FIG. 9 is a graph of battery terminal voltage illustrating battery load change response, threshold hysteresis, and transmitter power output reduction which may be employed in the present invention.
This invention is particularly adapted for use in and with electrical equipment which can interchangeably couple to two or more different types of batteries. This equipment (for example, a portable radiotelephone) may "sink" power from a battery and deplete the battery charge. Alternatively, the equipment may be equipment which "sources" power to the battery in order to recharge the battery. The present invention is intended to power portable electronic equipment which provides low battery alerting to the user and which may vary the operational characteristics of the equipment. In a portable cellular radiotelephone, one operational characteristic which may be varied is that of transmitter power output level. The present invention is also intended to be used in battery chargers having the capability of charging two or more different battery types.
A block diagram of a portable radiotelephone which may utilize the present invention is shown in FIG. 1. A battery 101 is shown coupled to a radio transceiver 103. There may be at least three electrical connections between the battery 101 and the transceiver 103; these connections supply primary battery power (105), ground (107), and sense input (109). Within the battery 101 is found a conventional electrochemical cell or cells 111 which provide direct current electrical energy from a chemical reaction. The electrochemical cell type may be determined by capacity, effective resistance, physical construction, type of chemistry, or any other parameter pertinent to its use. A battery may have any number of like cells or combination of different cells. In some conditions, however, different batteries may have different characteristics but their use in a specific application may be identical enough for the batteries to be considered the same battery type. Nevertheless, when batteries of different characteristics perform differently in the specific application, they are considered herein to be different battery types.
A sensing electrical component 113 (such as a resistor, a thermistor, an open circuit, a short circuit, or other elements which may provide auxiliary sensing capability) is utilized in the present invention to provide an electrical signature indication of battery type. In the preferred embodiment, the sensing element 113 is connected between sense input contact 109 and ground contact 107 of the battery 101, however, other connections may provide equally useful sensing capabilities.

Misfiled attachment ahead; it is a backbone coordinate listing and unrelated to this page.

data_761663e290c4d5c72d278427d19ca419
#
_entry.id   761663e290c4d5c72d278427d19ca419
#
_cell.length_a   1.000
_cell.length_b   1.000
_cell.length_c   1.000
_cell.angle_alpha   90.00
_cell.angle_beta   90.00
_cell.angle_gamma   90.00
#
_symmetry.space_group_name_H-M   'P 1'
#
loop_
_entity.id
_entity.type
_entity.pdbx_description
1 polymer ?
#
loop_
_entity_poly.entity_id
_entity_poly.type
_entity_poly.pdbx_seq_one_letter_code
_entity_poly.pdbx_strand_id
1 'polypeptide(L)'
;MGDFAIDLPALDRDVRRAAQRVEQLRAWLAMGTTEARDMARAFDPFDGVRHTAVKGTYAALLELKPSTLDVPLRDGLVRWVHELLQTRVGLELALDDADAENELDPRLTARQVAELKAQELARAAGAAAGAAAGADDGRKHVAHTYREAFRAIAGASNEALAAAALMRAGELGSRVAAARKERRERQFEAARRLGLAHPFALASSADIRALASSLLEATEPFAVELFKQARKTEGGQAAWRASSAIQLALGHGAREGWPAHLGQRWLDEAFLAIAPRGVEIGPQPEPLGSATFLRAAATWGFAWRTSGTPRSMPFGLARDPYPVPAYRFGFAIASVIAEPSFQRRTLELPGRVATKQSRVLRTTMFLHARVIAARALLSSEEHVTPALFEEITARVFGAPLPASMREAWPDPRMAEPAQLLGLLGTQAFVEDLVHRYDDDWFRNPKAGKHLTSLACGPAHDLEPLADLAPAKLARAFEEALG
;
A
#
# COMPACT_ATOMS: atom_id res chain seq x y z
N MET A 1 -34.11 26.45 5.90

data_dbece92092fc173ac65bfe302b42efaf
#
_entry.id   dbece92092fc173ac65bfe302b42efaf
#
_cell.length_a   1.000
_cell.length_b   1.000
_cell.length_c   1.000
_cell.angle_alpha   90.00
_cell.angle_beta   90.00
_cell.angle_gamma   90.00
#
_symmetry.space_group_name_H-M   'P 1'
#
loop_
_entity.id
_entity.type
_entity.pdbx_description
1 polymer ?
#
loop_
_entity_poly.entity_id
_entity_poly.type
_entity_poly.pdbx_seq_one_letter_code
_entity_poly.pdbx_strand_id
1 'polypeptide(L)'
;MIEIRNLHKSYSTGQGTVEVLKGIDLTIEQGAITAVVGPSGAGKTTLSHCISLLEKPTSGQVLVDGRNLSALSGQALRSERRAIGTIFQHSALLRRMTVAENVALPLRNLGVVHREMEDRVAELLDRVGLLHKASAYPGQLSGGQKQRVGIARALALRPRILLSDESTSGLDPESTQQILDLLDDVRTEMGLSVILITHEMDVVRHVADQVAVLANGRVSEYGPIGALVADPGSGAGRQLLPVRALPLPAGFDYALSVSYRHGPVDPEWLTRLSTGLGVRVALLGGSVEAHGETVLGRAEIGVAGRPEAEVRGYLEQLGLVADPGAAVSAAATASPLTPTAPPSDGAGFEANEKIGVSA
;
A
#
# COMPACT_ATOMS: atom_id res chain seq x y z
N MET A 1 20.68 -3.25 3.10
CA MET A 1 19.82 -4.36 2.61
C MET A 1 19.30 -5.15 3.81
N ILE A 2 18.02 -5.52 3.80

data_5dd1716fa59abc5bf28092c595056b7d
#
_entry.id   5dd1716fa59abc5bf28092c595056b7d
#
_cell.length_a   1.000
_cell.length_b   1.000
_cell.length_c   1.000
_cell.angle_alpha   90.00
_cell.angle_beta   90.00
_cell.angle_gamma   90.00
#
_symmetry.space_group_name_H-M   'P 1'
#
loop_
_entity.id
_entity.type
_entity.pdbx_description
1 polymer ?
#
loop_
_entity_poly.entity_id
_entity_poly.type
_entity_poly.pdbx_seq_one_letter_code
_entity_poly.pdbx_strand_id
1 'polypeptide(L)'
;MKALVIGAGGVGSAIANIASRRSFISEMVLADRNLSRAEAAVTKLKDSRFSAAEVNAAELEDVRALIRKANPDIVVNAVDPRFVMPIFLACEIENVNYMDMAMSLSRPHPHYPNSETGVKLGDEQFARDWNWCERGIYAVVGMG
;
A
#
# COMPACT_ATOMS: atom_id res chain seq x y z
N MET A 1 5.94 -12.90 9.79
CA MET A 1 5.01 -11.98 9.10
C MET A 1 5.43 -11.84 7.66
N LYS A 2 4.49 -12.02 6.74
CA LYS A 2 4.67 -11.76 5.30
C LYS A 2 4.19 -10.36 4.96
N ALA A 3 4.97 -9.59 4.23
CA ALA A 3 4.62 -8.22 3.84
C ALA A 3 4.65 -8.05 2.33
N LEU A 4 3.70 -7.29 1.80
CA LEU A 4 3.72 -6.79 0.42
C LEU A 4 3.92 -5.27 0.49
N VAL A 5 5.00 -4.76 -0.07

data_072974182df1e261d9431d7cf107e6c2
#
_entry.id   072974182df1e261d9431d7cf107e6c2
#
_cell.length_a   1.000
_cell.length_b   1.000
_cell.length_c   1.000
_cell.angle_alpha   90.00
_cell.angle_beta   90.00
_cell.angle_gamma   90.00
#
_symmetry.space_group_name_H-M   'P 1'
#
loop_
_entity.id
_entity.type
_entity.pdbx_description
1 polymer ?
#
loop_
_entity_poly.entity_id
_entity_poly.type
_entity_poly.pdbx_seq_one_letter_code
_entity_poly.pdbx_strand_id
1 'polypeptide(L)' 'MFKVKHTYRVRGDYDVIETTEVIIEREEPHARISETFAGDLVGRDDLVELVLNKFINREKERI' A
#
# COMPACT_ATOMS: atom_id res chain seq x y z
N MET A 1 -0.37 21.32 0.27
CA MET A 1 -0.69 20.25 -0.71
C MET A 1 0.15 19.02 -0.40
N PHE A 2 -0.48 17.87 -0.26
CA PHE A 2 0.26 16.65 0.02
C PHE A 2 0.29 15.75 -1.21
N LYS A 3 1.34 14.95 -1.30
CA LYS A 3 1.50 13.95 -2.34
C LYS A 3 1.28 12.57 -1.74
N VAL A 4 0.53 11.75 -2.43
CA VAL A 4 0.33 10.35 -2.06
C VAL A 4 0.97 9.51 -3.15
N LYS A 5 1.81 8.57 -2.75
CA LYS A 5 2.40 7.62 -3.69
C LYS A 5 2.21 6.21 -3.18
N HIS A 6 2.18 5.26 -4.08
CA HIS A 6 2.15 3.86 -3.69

The transceiver 103 (which may be a model F09HGD8453AA portable cellular radiotelephone available from Motorola, Inc.) consists of a conventional radio transmitter 117 a conventional radio receiver 119, a user interface 121 (which may further include an earpiece and microphone, dialing and control mechanisms, and visual and/or aural indicators such as an LED light or a bar graph on a display or a numerical indication of battery charge), logic and control functions 123 (which in a cellular portable radiotelephone of the aforementioned type may utilize a MC68HC11A8 microprocessor or equivalent and associated memory and circuitry), and a battery type detector 125.
The battery type detector 125 must be compatible with and capable of identifying the battery type electrical signature created with the selection of the electrical component 113 within the battery 101. The battery type detector 125 measures a sense input signal which is generated from a regulated voltage reduced in proportion to the ratio of resistor 127 and the effective impedance of electrical component 113 in the battery 101. The electrical component 113 is given a different electrical parameter valve for each different battery type. Thus, in the preferred embodiment, the sense input is determined by the voltage divider formed by resistor 127 (having a resistance value of 15K Ohms) and resistor 113 (having a value as shown in Table 1). Since resistor 113 is given a different value of resistance for each battery type, the sense input voltage is a different value for each battery type. Based upon the value of the sense input as measured by detector 125, the radio transceiver 103 determines which battery type is connected and adjust its operating parameters accordingly.